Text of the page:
Mobile Development Versus Mobile Compatibility: Should Your App Mimic Your Website?
The mobile world is a rapidly expanding environment, so your website needs to provide a good experience for your mobile visitors. This raises the all-important question: should your mobile site […]
The mobile world is a rapidly expanding environment, so your website needs to provide a good experience for your mobile visitors. This raises the all-important question: should your mobile site be an adaptive design to mimic your normal site, a separate mobile site with limited functionality, or a more tightly-controlled mobile app to be downloaded and installed on a mobile device? For most companies, a mobile-compatible or adaptive design running form the primary web site is probably sufficient. However, if your site is very interactive, or you anticipate a sizable percentage of your audience will be using your site from mobile devices, you should definitely consider investing in a separate site or mobile app for your users to provide them with the best possible user experience.
Here are three examples of sites that I frequently visit, and how each of their companies have addressed the mobile question:
- ESPN has developed a simplified version of their main website that allows users to quickly access the main site’s most popular content. The layout of the mobile site is different, and some of the functionality, such as the game-casts, behaves differently. For the most part, however, the mobile site is very similar to the primary site.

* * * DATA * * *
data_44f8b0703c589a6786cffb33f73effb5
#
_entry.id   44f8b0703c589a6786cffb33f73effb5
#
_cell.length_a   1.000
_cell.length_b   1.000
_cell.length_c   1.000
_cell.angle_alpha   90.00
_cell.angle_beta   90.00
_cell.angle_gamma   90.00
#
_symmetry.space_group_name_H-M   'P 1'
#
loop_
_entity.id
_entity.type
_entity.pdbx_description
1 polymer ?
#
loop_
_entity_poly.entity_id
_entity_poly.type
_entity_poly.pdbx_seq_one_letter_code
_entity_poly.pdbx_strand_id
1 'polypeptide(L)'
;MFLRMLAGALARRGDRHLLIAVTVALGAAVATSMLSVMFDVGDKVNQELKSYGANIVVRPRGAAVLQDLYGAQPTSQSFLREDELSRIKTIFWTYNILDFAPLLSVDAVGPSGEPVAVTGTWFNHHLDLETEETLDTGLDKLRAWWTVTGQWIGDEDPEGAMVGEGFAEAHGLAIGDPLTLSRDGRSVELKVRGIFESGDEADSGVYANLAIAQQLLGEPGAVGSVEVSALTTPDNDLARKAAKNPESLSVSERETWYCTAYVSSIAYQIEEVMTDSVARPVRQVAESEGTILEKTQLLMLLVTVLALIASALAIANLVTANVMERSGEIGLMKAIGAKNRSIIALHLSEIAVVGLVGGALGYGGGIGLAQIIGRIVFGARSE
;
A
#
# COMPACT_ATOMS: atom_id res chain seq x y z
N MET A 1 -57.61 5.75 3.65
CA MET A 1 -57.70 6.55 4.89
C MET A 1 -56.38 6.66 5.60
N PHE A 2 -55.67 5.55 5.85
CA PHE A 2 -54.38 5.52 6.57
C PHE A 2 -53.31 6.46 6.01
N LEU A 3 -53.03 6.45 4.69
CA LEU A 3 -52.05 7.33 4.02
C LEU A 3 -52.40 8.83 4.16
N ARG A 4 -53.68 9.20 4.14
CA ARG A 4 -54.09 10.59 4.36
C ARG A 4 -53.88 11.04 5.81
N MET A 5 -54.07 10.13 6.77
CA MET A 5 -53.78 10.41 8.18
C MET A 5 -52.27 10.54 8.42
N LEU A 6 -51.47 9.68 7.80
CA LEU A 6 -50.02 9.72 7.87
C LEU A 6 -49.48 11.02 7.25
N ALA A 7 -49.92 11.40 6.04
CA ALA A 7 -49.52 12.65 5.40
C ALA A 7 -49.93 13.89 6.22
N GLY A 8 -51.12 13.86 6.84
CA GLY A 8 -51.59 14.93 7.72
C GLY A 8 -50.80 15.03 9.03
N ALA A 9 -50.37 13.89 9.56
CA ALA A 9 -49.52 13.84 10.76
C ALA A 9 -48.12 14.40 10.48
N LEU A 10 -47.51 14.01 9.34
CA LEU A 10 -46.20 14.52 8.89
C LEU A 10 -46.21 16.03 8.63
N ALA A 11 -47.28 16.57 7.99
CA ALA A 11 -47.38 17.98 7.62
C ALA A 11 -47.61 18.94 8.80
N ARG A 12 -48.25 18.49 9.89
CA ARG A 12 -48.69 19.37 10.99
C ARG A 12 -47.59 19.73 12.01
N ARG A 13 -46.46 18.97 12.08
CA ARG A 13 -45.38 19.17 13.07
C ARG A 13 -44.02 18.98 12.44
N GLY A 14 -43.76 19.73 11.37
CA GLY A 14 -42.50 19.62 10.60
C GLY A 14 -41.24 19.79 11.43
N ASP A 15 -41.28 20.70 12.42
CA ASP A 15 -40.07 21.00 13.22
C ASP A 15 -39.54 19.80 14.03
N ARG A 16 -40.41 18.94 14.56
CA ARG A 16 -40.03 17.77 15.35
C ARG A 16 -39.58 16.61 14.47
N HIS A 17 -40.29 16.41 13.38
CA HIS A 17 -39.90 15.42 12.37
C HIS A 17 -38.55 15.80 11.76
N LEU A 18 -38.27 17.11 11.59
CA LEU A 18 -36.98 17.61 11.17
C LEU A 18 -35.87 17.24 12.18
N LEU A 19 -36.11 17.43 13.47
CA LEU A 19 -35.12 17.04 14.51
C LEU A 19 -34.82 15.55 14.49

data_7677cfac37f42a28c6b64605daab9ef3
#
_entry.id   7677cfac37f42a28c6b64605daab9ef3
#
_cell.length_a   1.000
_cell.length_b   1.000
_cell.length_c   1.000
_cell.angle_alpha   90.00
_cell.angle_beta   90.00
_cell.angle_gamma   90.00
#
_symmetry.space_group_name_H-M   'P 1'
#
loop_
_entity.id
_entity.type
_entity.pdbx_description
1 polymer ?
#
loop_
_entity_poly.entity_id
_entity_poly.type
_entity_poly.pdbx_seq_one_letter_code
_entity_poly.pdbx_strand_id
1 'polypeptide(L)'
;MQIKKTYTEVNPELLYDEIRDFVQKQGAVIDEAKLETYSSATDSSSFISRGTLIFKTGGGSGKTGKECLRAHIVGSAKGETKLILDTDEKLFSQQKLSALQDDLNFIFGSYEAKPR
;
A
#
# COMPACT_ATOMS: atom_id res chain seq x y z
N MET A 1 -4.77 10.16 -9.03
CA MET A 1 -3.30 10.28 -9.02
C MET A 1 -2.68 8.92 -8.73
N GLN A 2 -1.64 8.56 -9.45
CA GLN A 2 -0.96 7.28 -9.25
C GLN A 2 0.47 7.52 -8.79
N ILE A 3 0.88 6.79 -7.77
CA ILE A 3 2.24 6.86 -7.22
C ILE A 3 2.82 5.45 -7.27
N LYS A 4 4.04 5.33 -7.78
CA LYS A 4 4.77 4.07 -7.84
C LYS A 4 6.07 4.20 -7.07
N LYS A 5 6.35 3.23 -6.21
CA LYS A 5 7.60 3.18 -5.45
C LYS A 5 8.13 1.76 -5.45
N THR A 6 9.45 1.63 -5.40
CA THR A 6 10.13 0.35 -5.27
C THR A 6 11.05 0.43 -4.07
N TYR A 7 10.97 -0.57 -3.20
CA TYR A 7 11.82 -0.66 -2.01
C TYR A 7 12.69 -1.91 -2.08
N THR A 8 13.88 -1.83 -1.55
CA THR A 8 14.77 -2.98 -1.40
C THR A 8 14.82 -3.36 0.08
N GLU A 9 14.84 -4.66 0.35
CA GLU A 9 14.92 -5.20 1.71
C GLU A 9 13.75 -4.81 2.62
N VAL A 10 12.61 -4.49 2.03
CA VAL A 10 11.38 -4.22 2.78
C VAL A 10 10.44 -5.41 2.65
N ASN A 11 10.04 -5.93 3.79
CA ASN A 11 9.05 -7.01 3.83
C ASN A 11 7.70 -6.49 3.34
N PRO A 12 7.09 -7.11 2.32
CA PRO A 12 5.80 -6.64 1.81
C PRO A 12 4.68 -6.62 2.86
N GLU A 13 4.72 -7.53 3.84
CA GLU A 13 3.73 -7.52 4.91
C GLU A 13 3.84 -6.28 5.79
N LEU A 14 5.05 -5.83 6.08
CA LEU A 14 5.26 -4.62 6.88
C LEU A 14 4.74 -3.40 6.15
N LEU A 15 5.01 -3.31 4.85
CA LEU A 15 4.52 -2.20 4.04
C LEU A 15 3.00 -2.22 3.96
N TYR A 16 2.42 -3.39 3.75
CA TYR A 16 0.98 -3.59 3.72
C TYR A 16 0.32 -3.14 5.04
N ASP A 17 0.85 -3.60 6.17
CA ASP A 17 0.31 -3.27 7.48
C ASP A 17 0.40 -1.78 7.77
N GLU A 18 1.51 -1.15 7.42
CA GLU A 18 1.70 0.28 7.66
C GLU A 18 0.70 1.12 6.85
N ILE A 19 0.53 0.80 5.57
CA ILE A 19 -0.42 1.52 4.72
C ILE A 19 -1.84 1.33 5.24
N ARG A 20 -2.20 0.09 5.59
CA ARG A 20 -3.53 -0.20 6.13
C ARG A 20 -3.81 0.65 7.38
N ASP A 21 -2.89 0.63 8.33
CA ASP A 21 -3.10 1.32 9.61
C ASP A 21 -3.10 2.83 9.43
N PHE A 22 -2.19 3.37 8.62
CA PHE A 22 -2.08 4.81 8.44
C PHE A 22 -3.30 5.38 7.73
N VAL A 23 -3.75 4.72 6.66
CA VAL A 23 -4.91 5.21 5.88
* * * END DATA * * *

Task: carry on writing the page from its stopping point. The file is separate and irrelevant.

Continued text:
- I visited the non-mobile version of the website from my phone, and while it’s still usable, it’s fairly cumbersome to use. I constantly had to zoom in and out or scroll left and right just to find the data that I was looking for. I eventually switched over to the mobile site, but was disappointed that this wasn’t done automatically, at least suggested, when accessing the full-version of the site from a mobile device.
- Mobile site screenshot:
- This mobile site is similar to the main site. All of the functionality is still in place, and the most important feature for users (the news feed) remains primary display. Other functionality, such as access to friends, photos, and other functionality requires navigation to additional screens not present in the main site. Other functionality such as apps and chat services are missing from the mobile experience completely.
- Mobile site screenshot:
- Pizza Hut has created a downloadable app to control the store-finder, contact, and online-ordering functionality. The application is limited with respects to other functionality from the main site, such as news articles and other content.
- When ordering a pizza, the user flow has been modified slightly in the interest of mobile-friendliness. Where the website manages to fit the entire process into a single, one-step screen, the mobile version uses a more touch-friendly interface on multiple screens.
- Pizza Hut mobile app screenshots:
In summary, if you are anticipating or wish to encourage your users to access your business from their mobile device on a regular basis, I recommend that you have a separate mobile application. If your site does not have a great degree of interactivity, or mobile traffic is not a primary part of your business model, it is usually sufficient to simply make sure your existing site is mobile-friendly.